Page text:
Three record-breaking seasons at Clemson, the NFL combine and Pro Day down – now comes the wait for DeAndre Hopkins.
He hopes it isn’t long, stopping April 25 just after 8 p.m. in New York City’s Radio City Music Hall when the first round picks are announced, and some of the latest projections have him going right there.
The process getting there hasn’t been easy though, with just a couple days’ rest since the Chick-fil-A Bowl win over LSU.
"It’s been hectic," Hopkins said. "I thought it was going to be kind of a chill situation, but I’ve been working out just as much as these guys here (at Clemson)…it’s been very mentally challenging."
By all accounts, he impressed at the NFL combine, making circus-catch after circus-catch in position drills, and improved his 40-time on campus last week at Pro Day to 4.55 seconds.
Consensus isn’t always easy to find with the wide variety of NFL draft experts out there now, but if Hopkins is to go in the first round – pick No. 23 or No. 25 to the Minnesota Vikings or No. 27 to the Houston Texans are the likely landing spots.
ESPN’s Mel Kiper Jr. has the Daniel product Houston-bound in his latest mock draft, while NFL.com’s Gil Brandt and Dane Brugler have Hopkins headed to Minnesota, which makes even more sense now with the Vikings agreeing to trade top receiver Percy Harvin this week to the Seattle Seahawks.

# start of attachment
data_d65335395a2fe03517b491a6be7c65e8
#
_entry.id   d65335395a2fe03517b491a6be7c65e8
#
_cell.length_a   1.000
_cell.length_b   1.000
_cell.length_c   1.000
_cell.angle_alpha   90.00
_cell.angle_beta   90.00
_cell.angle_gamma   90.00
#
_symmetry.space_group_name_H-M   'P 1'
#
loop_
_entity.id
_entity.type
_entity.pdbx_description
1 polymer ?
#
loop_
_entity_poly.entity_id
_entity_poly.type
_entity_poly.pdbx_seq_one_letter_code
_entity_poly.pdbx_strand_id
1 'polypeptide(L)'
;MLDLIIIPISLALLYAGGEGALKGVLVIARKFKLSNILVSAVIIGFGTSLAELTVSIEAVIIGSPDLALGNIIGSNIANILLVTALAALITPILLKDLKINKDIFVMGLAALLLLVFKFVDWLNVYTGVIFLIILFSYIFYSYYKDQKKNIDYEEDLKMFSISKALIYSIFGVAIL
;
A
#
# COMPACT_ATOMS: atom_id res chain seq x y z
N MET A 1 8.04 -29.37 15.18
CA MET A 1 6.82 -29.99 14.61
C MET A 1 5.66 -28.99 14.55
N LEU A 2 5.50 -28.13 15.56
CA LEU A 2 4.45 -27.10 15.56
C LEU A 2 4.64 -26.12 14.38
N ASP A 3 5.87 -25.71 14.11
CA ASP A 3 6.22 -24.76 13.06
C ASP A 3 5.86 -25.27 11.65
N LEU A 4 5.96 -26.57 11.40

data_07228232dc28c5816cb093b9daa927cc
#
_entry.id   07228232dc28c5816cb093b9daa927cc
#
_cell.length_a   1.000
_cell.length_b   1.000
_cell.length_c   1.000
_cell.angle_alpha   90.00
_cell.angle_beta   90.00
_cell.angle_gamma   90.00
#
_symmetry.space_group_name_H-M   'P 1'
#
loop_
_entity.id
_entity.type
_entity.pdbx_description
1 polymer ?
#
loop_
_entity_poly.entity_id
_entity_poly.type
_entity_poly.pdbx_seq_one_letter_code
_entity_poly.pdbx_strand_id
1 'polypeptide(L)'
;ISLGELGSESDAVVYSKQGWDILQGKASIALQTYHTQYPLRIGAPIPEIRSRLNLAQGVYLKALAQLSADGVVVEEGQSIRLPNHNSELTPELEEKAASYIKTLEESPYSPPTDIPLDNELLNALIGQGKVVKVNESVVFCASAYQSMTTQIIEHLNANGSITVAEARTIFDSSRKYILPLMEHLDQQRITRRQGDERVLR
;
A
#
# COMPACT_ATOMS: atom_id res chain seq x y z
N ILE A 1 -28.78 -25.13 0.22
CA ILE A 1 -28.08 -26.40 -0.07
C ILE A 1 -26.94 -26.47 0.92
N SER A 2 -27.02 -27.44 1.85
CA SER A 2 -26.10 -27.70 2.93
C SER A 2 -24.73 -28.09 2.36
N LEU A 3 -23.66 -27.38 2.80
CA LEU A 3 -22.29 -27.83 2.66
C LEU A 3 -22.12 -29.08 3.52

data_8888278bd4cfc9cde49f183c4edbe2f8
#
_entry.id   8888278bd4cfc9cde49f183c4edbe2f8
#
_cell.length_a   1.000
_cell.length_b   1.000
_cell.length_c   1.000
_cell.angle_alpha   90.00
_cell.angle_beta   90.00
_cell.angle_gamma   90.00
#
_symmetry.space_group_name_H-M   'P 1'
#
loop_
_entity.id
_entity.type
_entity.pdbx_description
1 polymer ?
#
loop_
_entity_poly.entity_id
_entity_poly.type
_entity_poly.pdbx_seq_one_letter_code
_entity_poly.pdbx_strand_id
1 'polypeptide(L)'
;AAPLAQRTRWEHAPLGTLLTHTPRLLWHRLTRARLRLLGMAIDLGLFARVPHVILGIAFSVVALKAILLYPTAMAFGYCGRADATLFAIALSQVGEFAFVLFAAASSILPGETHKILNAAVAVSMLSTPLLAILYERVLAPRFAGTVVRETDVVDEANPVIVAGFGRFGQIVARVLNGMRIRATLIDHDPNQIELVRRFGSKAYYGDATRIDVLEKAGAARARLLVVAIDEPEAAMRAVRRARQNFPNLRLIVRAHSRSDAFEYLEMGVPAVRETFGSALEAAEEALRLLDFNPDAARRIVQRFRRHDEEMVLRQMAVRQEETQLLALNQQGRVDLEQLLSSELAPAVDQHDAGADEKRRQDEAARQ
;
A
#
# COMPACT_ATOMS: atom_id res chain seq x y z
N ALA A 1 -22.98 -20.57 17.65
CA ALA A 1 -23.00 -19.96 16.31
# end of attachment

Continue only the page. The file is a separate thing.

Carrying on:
His improved stock, after receiving a second-round grade from the NFL draft advisory board, only makes him more sure of his decision to jump early as a junior.
"Coming out of high school, I wasn’t always the five-star person everybody had high," said Hopkins, who leaves Clemson with the school marks in career receiving yards and touchdowns among more. "Setting myself up the way I have, I feel like I’ve overachieved."
That said, he isn’t operating with a chip on his shoulder – just ready to show his talents on the next level.
"It’s not going out there proving people wrong if I go first round or not," Hopkins said. "That’s just money. I feel like it’s a personal challenge."
The decision to go pro wasn’t easy either, with so many key players coming back for the 2013 season, aiming for a national-title run.
"We were definitely on the verge of something great," Hopkins said. "I feel like we can win a national championship with the guys we have here. I feel like I’ve done all I could do here."
The competition in his time on campus with players like rising junior receiver Sammy Watkins, who he calls his "little brother," made him the player he is.
"Coming here, I felt like I wanted to be the best wide receiver," Hopkins said. "Sammy felt the same way and that’s the key part of our success to the season. It’s going at it every day trying to be the best."
Hopkins said his best memory on the field as a Tiger came in the finale, the 4th-and-16 catch to preserve the game-winning drive against LSU.
And that kind of play, scooping a deep throw on the run on a dive, is what he wants NFL GMs to remember him by.
"That play says a lot," said Hopkins. "It was fourth-quarter. We’re a fast-paced offense. It takes endurance to go out there and still give it your all in the fourth quarter.
"We were the underdogs so I feel like an NFL team is watching that game – it should say a lot about who I am as a person."
Monday, Hopkins got a one-on-one workout locally with the Carolina Panthers – the first of what he expects to be many more between now and late April.
And that will lead to a first-round selection, he says, "without a doubt."